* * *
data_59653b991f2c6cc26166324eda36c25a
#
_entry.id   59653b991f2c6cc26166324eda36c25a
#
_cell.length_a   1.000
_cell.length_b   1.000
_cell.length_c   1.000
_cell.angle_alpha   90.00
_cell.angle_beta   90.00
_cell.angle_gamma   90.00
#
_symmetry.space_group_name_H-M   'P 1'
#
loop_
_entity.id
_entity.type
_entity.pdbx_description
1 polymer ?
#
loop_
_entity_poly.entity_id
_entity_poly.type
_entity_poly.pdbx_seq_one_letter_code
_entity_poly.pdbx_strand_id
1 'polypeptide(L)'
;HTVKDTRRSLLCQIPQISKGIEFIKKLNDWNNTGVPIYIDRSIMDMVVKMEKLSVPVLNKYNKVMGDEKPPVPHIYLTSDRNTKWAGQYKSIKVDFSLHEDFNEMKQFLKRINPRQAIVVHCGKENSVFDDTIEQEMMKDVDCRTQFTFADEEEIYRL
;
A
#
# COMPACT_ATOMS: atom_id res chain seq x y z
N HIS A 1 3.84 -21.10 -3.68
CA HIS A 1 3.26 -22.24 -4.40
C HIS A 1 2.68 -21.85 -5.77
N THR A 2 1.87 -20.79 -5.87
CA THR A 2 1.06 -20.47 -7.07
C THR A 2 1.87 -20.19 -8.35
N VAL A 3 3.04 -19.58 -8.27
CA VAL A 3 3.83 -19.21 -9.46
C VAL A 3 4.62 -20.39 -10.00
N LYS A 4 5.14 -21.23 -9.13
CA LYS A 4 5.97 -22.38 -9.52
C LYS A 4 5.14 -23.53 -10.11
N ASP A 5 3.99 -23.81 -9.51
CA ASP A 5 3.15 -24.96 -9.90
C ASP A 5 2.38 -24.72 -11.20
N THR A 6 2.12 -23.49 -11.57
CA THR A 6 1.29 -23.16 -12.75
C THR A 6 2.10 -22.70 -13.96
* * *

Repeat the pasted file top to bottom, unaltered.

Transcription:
data_59653b991f2c6cc26166324eda36c25a
#
_entry.id   59653b991f2c6cc26166324eda36c25a
#
_cell.length_a   1.000
_cell.length_b   1.000
_cell.length_c   1.000
_cell.angle_alpha   90.00
_cell.angle_beta   90.00
_cell.angle_gamma   90.00
#
_symmetry.space_group_name_H-M   'P 1'
#
loop_
_entity.id
_entity.type
_entity.pdbx_description
1 polymer ?
#
loop_
_entity_poly.entity_id
_entity_poly.type
_entity_poly.pdbx_seq_one_letter_code
_entity_poly.pdbx_strand_id
1 'polypeptide(L)'
;HTVKDTRRSLLCQIPQISKGIEFIKKLNDWNNTGVPIYIDRSIMDMVVKMEKLSVPVLNKYNKVMGDEKPPVPHIYLTSDRNTKWAGQYKSIKVDFSLHEDFNEMKQFLKRINPRQAIVVHCGKENSVFDDTIEQEMMKDVDCRTQFTFADEEEIYRL
;
A
#
# COMPACT_ATOMS: atom_id res chain seq x y z
N HIS A 1 3.84 -21.10 -3.68
CA HIS A 1 3.26 -22.24 -4.40
C HIS A 1 2.68 -21.85 -5.77
N THR A 2 1.87 -20.79 -5.87
CA THR A 2 1.06 -20.47 -7.07
C THR A 2 1.87 -20.19 -8.35
N VAL A 3 3.04 -19.58 -8.27
CA VAL A 3 3.83 -19.21 -9.46
C VAL A 3 4.62 -20.39 -10.00
N LYS A 4 5.14 -21.23 -9.13
CA LYS A 4 5.97 -22.38 -9.52
C LYS A 4 5.14 -23.53 -10.11
N ASP A 5 3.99 -23.81 -9.51
CA ASP A 5 3.15 -24.96 -9.90
C ASP A 5 2.38 -24.72 -11.20
N THR A 6 2.12 -23.49 -11.57
CA THR A 6 1.29 -23.16 -12.75
C THR A 6 2.10 -22.70 -13.96